I listen to a lot of Podcasts, or regularly browse by genre. Does this mean I have to tap on More every time I want to access these buttons?
No, the first four buttons on the screen are configurable. Tap on the Edit button and a new Configure window opens. You can drag any icon you want, such as Podcasts, down into the bottom section where the four default buttons reside. Pick the iPod views that suit you best—for example, Playlist, Genres, Podcasts, and Videos.
So how do I find my music on the iPhone?
Playback controls on the iPhone
Tap on the iPod icon on the iPhone’s main screen; you’ll see those five default buttons we just mentioned. If you tap the Artist or Song button, for example, you’ll get a list of your music, organized alphabetically by artist or song title. In addition, you⁏ll see that list of every letter of the alphabet down the right hand side of the screen that we mentioned earlier for jumping ahead to the artists or songs associated with that particular letter. There’s also a Shuffle command at the top of the Songs and Artists lists.
If you’re displaying songs by artist, tapping the name of an artist gives you a list of albums. Tap on the album, and you’ll see that album’s list of songs. (This works much like iTunes’ Browse mode.) Tapping any song begins playback. As a song plays, its album art appears on the majority of the iPhone screen; the artist, song title, and album are listed at the top, while playback controls (play/pause, forward and back buttons) and a volume bar take up the bottom.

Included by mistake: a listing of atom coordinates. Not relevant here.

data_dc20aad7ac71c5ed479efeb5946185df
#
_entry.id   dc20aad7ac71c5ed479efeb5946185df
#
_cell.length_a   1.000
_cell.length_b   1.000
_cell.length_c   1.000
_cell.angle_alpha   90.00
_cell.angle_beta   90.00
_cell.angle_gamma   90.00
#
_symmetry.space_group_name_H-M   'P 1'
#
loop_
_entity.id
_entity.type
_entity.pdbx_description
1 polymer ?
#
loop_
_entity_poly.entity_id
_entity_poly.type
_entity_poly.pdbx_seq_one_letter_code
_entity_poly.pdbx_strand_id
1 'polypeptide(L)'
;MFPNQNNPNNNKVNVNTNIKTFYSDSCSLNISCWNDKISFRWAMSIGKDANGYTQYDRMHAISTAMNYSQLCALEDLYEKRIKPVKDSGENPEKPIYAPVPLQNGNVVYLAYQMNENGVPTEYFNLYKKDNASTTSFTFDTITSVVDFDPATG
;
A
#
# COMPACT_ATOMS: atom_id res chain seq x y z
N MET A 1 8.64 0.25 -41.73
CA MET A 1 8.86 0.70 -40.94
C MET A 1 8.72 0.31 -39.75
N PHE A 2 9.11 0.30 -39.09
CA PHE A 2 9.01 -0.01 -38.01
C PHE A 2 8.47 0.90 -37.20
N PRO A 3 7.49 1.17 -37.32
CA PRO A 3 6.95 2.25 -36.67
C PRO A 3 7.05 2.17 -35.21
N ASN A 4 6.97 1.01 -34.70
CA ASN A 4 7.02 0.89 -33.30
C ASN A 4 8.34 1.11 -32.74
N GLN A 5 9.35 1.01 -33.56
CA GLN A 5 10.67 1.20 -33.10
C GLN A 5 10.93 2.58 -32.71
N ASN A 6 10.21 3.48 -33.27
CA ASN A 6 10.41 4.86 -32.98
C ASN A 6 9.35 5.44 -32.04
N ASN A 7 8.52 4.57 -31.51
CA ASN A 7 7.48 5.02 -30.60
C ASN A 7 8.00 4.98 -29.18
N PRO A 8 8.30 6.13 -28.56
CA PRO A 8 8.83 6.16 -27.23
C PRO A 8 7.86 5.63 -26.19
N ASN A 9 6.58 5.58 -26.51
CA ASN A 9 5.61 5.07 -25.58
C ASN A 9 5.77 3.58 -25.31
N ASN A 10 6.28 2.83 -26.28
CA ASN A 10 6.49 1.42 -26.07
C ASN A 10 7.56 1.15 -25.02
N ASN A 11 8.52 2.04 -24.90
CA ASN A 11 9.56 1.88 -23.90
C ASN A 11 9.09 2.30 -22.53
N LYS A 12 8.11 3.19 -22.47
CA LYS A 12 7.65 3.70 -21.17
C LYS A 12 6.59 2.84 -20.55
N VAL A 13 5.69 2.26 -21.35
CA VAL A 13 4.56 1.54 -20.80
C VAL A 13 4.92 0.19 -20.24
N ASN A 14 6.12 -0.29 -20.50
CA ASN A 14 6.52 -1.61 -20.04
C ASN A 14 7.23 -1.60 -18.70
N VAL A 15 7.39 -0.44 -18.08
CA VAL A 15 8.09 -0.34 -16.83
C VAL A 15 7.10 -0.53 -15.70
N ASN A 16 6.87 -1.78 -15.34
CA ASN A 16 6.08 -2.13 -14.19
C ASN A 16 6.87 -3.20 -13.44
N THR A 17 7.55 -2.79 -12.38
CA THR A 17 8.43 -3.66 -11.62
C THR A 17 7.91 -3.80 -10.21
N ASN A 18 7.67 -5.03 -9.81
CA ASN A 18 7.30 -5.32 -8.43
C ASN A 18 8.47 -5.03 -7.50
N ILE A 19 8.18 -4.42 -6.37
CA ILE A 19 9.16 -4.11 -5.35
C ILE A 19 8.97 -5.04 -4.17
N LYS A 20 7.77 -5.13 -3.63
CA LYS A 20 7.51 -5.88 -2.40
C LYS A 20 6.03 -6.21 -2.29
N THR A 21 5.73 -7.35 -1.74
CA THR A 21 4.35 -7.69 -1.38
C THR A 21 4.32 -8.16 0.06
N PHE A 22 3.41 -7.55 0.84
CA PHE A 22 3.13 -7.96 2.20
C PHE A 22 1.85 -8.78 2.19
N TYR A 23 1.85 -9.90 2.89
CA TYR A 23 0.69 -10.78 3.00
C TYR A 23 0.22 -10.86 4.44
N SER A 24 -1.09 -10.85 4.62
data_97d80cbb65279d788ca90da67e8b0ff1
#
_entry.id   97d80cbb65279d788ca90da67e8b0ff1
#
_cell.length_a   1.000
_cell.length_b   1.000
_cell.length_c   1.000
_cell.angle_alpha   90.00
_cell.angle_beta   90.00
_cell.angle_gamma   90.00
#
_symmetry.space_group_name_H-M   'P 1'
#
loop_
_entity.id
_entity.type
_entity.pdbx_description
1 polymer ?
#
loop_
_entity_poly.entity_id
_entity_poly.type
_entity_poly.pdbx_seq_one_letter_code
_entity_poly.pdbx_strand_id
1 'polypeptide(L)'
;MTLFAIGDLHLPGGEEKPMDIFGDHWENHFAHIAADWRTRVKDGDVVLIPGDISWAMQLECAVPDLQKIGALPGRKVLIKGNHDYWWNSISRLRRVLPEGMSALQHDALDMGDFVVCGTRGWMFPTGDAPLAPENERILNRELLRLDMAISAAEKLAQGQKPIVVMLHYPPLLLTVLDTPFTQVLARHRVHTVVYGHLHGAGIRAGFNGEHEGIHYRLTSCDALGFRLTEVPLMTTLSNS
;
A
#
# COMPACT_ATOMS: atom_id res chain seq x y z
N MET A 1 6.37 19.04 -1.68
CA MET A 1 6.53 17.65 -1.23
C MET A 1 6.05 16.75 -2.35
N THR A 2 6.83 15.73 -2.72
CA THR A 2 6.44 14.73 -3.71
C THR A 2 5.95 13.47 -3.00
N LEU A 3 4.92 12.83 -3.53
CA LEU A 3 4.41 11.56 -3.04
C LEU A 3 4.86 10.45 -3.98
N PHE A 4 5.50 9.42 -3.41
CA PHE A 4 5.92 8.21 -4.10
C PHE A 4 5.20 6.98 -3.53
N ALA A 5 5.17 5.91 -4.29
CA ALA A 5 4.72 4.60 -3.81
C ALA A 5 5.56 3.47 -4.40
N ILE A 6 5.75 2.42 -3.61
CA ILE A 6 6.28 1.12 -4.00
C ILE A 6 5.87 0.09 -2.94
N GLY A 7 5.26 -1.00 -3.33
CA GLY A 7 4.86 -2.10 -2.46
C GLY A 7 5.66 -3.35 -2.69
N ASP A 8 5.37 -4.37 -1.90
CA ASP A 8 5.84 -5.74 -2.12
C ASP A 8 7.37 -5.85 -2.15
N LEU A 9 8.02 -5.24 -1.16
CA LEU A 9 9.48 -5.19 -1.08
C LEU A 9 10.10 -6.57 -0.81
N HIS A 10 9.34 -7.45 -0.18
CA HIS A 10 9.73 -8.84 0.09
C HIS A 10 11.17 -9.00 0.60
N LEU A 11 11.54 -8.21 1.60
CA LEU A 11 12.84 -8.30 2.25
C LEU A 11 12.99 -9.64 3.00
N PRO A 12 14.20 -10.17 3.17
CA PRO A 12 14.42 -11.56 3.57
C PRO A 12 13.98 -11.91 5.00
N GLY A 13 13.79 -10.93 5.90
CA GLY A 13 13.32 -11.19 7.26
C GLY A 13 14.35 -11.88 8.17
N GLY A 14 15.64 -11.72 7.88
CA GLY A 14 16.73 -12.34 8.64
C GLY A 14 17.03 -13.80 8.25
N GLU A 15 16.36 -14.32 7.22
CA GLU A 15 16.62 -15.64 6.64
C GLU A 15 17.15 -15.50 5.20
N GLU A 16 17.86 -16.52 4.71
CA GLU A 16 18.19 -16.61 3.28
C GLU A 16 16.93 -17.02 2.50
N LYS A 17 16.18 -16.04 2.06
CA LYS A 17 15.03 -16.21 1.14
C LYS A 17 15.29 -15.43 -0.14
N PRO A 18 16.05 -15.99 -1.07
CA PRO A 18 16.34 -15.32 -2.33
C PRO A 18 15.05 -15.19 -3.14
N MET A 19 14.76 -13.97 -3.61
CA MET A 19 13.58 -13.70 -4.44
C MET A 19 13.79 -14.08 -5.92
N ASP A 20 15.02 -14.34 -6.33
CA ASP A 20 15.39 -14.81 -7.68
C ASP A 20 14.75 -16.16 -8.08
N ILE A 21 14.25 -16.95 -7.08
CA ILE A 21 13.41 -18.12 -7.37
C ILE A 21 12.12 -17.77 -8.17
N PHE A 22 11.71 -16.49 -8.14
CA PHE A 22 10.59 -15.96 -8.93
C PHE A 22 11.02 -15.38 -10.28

There’s one other control that might interest you—an icon in the top-right corner of the screen next to the artist/song/album info lets you access the track list of that album; you can tap any song on the list to make it play.
Are those the only views available on the iPhone?
No. As we said above, you can also display your music using the Cover Flow view Apple introduced in iTunes 7 (and that will be part of the overhauled Finder in Mac OS X 10.5 ). Just turn the iPhone horizontally while in iPod mode; the iPhone’s accelerometer automatically switches to the Cover Flow view. Flicking your finger in one direction or the other lets you scroll through album covers. Tap on an album cover to get a track list, and tap on any one of those songs to begin playback.
Videos play in widescreen…
Can I play videos while holding the iPhone in portrait (tall, rather than wide) orientation?
No. TV shows, movies, video podcasts, YouTube videos, and Web videos all play in landscape mode. You’ll need to turn your iPhone on its side to watch those videos. But the entire interface rotates with you, so the iPhone is still perfectly usable in that orientation.
I don’t like watching videos with letterboxing. Can I zoom videos in to fill the iPhone screen?
…and zoomed-in modes.
Yes, videos play zoomed in by default, but you can double-tap on the screen to toggle between zoomed-in mode and the video’s original aspect ratio.
How do I control my videos when I’m watching them? What if I need to pause or back up a video?
Tap once on a video to display a set of on-screen controls. At the top of the screen, you’ll see a slider bar that shows where you are in the video’s running time and lets you jump around within the video. Below, a floating window contains buttons to move to you the next or previous video or to pause the current video. There’s also a volume slider so you can make the video’s accompanying audio louder or softer. Another single tap hides these controls.